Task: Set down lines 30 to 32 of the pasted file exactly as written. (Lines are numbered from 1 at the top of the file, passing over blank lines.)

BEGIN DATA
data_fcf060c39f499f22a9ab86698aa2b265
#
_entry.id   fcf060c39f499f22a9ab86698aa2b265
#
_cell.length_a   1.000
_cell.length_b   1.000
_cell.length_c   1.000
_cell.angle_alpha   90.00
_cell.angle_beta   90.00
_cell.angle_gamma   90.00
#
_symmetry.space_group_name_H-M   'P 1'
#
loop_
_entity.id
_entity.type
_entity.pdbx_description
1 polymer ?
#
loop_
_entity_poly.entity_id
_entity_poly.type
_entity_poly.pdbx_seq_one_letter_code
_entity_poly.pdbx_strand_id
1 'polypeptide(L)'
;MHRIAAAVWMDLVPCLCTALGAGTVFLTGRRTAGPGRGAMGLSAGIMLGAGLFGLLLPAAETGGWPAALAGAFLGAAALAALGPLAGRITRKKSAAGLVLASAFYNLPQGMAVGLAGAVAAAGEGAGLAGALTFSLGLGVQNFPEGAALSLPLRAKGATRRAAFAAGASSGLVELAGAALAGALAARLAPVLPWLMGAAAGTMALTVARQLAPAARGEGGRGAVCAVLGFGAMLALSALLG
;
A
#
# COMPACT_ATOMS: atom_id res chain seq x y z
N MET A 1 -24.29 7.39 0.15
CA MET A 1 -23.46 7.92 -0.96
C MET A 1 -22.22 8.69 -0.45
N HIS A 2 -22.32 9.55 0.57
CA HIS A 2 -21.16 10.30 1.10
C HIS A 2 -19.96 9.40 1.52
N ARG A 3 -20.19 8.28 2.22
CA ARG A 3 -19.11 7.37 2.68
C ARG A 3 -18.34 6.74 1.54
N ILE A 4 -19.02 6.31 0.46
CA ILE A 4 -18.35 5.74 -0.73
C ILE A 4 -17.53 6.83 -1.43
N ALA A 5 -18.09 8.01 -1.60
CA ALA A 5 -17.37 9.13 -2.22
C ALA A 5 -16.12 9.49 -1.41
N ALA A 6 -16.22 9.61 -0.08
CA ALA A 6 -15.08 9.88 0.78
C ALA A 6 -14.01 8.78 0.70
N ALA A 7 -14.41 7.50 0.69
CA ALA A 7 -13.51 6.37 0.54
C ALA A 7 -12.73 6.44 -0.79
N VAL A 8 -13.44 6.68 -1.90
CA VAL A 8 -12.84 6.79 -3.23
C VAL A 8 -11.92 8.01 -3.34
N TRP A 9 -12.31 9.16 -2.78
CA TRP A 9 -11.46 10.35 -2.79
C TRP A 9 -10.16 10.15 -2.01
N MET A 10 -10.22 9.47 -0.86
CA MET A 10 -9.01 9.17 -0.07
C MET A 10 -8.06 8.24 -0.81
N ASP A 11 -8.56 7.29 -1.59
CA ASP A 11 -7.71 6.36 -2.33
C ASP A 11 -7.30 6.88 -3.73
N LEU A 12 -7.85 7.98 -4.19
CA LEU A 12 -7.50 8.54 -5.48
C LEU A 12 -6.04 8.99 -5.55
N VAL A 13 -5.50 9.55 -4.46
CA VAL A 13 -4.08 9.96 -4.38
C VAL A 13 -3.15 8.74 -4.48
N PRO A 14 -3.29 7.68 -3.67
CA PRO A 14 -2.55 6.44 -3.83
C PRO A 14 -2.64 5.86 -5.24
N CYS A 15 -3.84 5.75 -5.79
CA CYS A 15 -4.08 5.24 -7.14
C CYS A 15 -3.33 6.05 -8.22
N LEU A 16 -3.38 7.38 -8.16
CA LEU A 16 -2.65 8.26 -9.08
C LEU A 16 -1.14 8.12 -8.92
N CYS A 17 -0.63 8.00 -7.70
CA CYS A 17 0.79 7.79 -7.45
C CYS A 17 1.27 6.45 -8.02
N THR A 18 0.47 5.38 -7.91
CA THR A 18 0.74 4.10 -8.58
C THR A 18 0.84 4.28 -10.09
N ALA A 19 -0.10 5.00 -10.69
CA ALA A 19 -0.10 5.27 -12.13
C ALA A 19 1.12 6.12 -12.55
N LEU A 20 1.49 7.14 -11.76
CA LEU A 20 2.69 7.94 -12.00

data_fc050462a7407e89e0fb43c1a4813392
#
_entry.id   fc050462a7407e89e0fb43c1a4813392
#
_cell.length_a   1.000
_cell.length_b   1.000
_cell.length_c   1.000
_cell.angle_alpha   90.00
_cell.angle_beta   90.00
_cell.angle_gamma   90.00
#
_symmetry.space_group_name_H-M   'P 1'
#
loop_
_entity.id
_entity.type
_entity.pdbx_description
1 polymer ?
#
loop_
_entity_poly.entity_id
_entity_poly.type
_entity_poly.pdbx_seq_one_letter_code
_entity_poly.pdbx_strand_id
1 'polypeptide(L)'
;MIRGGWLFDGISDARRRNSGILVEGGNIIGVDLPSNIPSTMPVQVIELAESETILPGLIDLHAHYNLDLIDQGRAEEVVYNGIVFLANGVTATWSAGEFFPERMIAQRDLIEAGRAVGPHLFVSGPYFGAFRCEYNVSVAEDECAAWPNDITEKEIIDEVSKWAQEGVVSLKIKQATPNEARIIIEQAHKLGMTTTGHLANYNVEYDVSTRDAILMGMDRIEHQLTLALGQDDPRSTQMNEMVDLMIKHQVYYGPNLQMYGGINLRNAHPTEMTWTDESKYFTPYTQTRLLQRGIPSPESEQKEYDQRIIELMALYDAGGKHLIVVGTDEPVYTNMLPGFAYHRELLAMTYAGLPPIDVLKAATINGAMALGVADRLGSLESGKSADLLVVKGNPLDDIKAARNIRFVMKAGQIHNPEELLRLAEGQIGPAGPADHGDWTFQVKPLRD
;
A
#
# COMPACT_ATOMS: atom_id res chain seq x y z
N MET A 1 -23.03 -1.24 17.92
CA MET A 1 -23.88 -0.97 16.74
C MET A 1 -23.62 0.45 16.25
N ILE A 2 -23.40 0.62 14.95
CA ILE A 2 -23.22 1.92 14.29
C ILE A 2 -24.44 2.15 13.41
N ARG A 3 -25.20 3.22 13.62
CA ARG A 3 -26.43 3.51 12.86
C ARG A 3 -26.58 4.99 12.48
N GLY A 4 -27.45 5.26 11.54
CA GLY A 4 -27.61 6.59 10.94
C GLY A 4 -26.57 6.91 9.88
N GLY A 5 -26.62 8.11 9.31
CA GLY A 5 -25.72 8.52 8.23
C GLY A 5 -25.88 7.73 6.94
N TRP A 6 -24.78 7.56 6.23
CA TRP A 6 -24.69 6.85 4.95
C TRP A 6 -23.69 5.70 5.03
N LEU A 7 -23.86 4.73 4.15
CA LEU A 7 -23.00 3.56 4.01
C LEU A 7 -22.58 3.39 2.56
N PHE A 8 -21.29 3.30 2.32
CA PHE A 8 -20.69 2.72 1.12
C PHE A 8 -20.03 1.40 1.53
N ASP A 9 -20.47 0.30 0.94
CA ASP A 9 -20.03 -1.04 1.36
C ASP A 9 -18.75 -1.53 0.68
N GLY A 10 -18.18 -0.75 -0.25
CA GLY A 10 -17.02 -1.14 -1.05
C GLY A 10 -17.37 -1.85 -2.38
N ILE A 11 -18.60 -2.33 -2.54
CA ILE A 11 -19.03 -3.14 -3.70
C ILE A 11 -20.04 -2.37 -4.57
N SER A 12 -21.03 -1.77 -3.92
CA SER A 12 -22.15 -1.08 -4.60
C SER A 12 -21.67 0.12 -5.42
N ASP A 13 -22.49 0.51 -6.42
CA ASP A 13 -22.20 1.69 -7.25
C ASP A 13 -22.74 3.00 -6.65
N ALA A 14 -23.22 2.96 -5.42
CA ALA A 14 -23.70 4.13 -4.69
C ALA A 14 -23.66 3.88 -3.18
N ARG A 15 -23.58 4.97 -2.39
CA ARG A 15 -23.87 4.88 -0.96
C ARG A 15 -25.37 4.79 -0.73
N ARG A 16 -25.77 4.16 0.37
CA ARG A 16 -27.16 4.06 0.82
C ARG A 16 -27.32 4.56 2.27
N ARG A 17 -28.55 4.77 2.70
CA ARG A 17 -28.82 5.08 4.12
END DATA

# COMPACT_ATOMS: atom_id res chain seq x y z
N MET A 1 -24.29 7.39 0.15
CA MET A 1 -23.46 7.92 -0.96